Townsend, Tennessee - Fly Fishing in the Great Smoky Mountains National Park, East Tennessee and Western North Carolina
Welcome to the Fishing Report from the Great Smoky Mountains. At 6:33 am, it is 69 degrees. Today will be hot, with a high in the low 90’s. This trend will continue at least through the weekend. There is a slight chance for scattered thunderstorms Saturday and Sunday, with that chance increasing next week.
LITTLE RIVER CONDITIONS
Little River is flowing at 315 cubic feet per second (cfs) or 2.18 feet on the flow gauge. Median flow for this date is 126 cfs. The water temperature is 65.1 degrees this morning.
FISHING IN THE SMOKY MOUNTAINS
Fishing conditions are excellent. Flows are great in the streams. We have Spring-like flows today. The water is cool today.
We can expect the water levels to continue a recede and also warm. By tomorrow, we may be better off fishing in the high elevations. For now, I would chose a mid to high elevation stream. Today, I would fish on the Middle Prong of Little River higher up, Lynn Camp Prong or the East Prong in the Elkmont area.
Dry flies or nymphs should work well. Fishing conditions are ideal, right now.
Little River was flowing clear yesterday downstream to Walland. I drove to Knoxville yesterday. The Tennessee River was muddy and the Little River embayment was also turbid.
I think you might have a great day of fishing on some of the lowland rivers, due to the higher water, if you can find one that is flowing clear. If Little River is muddy at Rockford, keep driving upstream until you find clear water. Lower Abrams Creek should be clear but I don’t know that for a fact. Also, I don’t know what the water turbidity conditions are on the Little Pigeon.
If smallmouth bass are your target, it might be worth the chance to find out by visiting one of these rivers.
They will probably be generating at Norris Dam all day. It looks the same at Cherokee Dam. Douglas Dam will be generating too. This may not be a good tailwater day around here, especially for wade fishing.
BLACK BEAR IN MARYVILLE
Tennessee Wildlife Resources Agency and Maryville Animal Control officers captured a 200-pound black bear that was seen multiple times in Maryville yesterday. The bear was finally sedated using dart guns. It was removed and released somewhere in the wild.
The bear showed no aggression toward humans. Maybe the animal was confused. It was most likely looking for food. They always are.
Bears in a populated town can cause traffic accidents and the bear could possibly be injured or killed.
We see them around here often, especially this year. Out in the woods, where traffic is light and slow, it’s not a big deal. I’ve had bears run across a road right in front of me many times. It happened to me about three weeks ago. When they decide to go, they go, head down and running fast. It happens quickly.
You can read the story in the Daily Times by CLICKING HERE.
AFTEREFFECTS OF LIGHTNING STRIKING AT LRO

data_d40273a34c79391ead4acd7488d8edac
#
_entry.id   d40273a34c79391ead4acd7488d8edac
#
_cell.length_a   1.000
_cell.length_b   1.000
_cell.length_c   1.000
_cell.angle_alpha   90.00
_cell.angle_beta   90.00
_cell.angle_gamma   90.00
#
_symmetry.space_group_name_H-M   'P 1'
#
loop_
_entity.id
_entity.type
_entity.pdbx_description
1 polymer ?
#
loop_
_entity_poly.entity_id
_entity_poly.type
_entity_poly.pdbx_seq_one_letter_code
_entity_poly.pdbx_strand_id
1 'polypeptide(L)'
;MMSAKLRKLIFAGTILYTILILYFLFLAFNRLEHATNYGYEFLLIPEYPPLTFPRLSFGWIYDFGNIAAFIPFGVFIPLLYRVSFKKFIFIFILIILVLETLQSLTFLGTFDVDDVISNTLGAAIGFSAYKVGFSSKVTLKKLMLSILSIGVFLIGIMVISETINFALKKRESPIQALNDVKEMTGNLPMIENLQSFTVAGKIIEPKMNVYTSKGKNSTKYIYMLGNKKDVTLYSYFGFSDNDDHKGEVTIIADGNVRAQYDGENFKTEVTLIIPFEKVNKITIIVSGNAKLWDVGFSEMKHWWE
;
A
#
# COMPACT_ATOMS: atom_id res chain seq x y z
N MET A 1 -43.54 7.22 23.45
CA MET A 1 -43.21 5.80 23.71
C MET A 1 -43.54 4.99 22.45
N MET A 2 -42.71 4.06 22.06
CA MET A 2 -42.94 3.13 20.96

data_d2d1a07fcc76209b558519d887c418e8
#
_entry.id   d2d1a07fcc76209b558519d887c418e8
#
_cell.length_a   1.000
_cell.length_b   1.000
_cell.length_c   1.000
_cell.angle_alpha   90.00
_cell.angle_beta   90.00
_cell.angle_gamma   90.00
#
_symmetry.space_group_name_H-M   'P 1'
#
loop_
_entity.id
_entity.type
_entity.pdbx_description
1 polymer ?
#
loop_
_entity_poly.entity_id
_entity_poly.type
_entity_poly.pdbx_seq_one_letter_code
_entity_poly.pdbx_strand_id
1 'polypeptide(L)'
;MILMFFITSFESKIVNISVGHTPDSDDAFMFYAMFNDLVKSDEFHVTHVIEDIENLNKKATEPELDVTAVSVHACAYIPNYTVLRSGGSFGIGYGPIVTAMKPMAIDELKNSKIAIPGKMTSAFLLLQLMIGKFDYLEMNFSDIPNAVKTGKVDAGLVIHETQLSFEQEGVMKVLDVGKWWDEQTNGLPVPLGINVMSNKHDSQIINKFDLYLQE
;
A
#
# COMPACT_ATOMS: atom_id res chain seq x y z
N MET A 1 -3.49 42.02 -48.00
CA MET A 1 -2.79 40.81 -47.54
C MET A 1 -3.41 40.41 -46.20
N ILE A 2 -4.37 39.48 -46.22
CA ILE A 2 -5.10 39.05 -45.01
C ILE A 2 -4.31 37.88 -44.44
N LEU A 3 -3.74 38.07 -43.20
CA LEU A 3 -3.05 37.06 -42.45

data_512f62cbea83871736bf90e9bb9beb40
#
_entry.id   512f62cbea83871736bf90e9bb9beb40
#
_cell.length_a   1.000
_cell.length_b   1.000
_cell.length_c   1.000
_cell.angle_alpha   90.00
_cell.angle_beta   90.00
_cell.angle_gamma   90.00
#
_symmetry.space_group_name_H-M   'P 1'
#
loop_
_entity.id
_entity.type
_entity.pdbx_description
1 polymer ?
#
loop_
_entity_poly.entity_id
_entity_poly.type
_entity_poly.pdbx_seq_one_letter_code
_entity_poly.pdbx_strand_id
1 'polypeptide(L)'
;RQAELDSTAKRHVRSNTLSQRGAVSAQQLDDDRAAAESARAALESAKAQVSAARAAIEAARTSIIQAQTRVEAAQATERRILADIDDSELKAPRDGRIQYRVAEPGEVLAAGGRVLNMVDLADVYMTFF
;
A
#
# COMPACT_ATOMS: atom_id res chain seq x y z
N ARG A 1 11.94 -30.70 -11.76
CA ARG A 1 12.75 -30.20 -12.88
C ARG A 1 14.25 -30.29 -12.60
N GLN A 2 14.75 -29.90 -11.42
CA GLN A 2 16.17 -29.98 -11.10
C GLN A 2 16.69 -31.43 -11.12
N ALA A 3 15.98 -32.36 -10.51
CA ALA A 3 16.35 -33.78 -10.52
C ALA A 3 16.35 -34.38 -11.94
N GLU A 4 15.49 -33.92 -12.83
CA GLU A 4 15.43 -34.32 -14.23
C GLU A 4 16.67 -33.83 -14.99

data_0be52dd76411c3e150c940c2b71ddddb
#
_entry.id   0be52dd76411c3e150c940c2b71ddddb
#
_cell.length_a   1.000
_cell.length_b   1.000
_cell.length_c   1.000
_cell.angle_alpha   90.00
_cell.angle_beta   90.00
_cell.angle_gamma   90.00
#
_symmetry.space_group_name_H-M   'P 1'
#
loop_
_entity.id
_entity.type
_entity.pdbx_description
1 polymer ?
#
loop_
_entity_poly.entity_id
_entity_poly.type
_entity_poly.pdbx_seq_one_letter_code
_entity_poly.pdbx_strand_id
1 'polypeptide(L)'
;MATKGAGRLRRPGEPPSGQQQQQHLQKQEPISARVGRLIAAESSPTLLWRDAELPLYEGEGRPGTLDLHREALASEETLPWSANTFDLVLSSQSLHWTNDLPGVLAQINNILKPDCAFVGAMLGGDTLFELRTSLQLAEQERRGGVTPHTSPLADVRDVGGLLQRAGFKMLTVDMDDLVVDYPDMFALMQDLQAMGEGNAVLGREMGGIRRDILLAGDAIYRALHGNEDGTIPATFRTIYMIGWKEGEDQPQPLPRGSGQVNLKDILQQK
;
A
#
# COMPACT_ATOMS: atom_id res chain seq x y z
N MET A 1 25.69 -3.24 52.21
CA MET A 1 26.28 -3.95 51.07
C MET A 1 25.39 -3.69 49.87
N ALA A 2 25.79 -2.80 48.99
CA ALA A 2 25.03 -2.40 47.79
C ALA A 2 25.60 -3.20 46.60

Lightning struck somewhere close to our shop Tuesday during that awful storm. We lost quite a bit of our digital communications equipment. 6 of our 7 phone lines are now operating. Tuesday afternoon, we only had one after the lightning strike. 3 PC computers are fried. One of our Mac computers is toast, to quote a technician. We lost our main credit card terminal. It knocked out our large network laser printer.
The security system, was not operating until yesterday. For some reason, 3 smoke detectors were rendered useless, and causing the system to report smoke to our security company. Our TWRA License printer died. Some routers were destroyed. A relay in one of 4 our HVAC units was blown. We may have other problems we are not aware of.
Most of the damage occurred to machines or devices that were connected by Ethernet cable on our LAN network. Some computers that were connected to the network are fine. Our main server is fine. Our Mac repair shop told me yesterday, that is often the case. The surge came through the Ethernet, not the power lines.
Equipment was shipped overnight. Some was installed yesterday. More will be installed today. Our IT technician worked 7 hours Tuesday. He will be at the shop again today.
Luckily, there was no data loss. We backup daily and data is automatically saved to two different hard drives in the store, live. Backup data is stored off site at Daniel’s house and here at our house. Our websites are stored and accessed on remote servers in Washington, DC. We have 10 computers in our building. We lost 4.
Though we are limping along, our equipment and services are gradually being restored. A store like ours can’t operate without computers and data lines. We have become more vulnerable over the years.
The damage will be covered by insurance with a $2,500 deductible. They say lightning does not strike twice in the same place. I find comfort in that.
Have a great day and thank you for being here with us.
July 17, 2015
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